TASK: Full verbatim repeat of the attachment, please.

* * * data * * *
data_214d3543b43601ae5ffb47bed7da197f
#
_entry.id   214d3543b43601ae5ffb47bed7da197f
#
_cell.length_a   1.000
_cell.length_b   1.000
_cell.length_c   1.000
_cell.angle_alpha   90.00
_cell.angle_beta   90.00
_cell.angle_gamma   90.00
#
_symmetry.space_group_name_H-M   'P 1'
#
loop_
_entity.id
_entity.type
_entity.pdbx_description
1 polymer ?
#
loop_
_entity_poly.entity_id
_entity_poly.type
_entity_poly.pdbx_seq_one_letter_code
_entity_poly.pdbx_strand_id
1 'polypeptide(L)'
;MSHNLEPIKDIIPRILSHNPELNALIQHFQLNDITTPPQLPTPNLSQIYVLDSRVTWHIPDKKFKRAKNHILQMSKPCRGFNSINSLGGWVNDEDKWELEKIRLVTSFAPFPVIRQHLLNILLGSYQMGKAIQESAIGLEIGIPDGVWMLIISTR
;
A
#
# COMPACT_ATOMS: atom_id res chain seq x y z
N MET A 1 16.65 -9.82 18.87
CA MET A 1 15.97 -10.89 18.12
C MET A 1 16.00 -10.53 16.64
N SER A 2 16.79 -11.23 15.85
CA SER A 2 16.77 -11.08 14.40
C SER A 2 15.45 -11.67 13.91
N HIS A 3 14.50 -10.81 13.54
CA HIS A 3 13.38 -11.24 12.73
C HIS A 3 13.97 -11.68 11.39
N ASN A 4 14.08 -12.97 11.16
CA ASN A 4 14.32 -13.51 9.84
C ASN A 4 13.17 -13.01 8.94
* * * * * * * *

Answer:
data_214d3543b43601ae5ffb47bed7da197f
#
_entry.id   214d3543b43601ae5ffb47bed7da197f
#
_cell.length_a   1.000
_cell.length_b   1.000
_cell.length_c   1.000
_cell.angle_alpha   90.00
_cell.angle_beta   90.00
_cell.angle_gamma   90.00
#
_symmetry.space_group_name_H-M   'P 1'
#
loop_
_entity.id
_entity.type
_entity.pdbx_description
1 polymer ?
#
loop_
_entity_poly.entity_id
_entity_poly.type
_entity_poly.pdbx_seq_one_letter_code
_entity_poly.pdbx_strand_id
1 'polypeptide(L)'
;MSHNLEPIKDIIPRILSHNPELNALIQHFQLNDITTPPQLPTPNLSQIYVLDSRVTWHIPDKKFKRAKNHILQMSKPCRGFNSINSLGGWVNDEDKWELEKIRLVTSFAPFPVIRQHLLNILLGSYQMGKAIQESAIGLEIGIPDGVWMLIISTR
;
A
#
# COMPACT_ATOMS: atom_id res chain seq x y z
N MET A 1 16.65 -9.82 18.87
CA MET A 1 15.97 -10.89 18.12
C MET A 1 16.00 -10.53 16.64
N SER A 2 16.79 -11.23 15.85
CA SER A 2 16.77 -11.08 14.40
C SER A 2 15.45 -11.67 13.91
N HIS A 3 14.50 -10.81 13.54
CA HIS A 3 13.38 -11.24 12.73
C HIS A 3 13.97 -11.68 11.39
N ASN A 4 14.08 -12.97 11.16
CA ASN A 4 14.32 -13.51 9.84
C ASN A 4 13.17 -13.01 8.94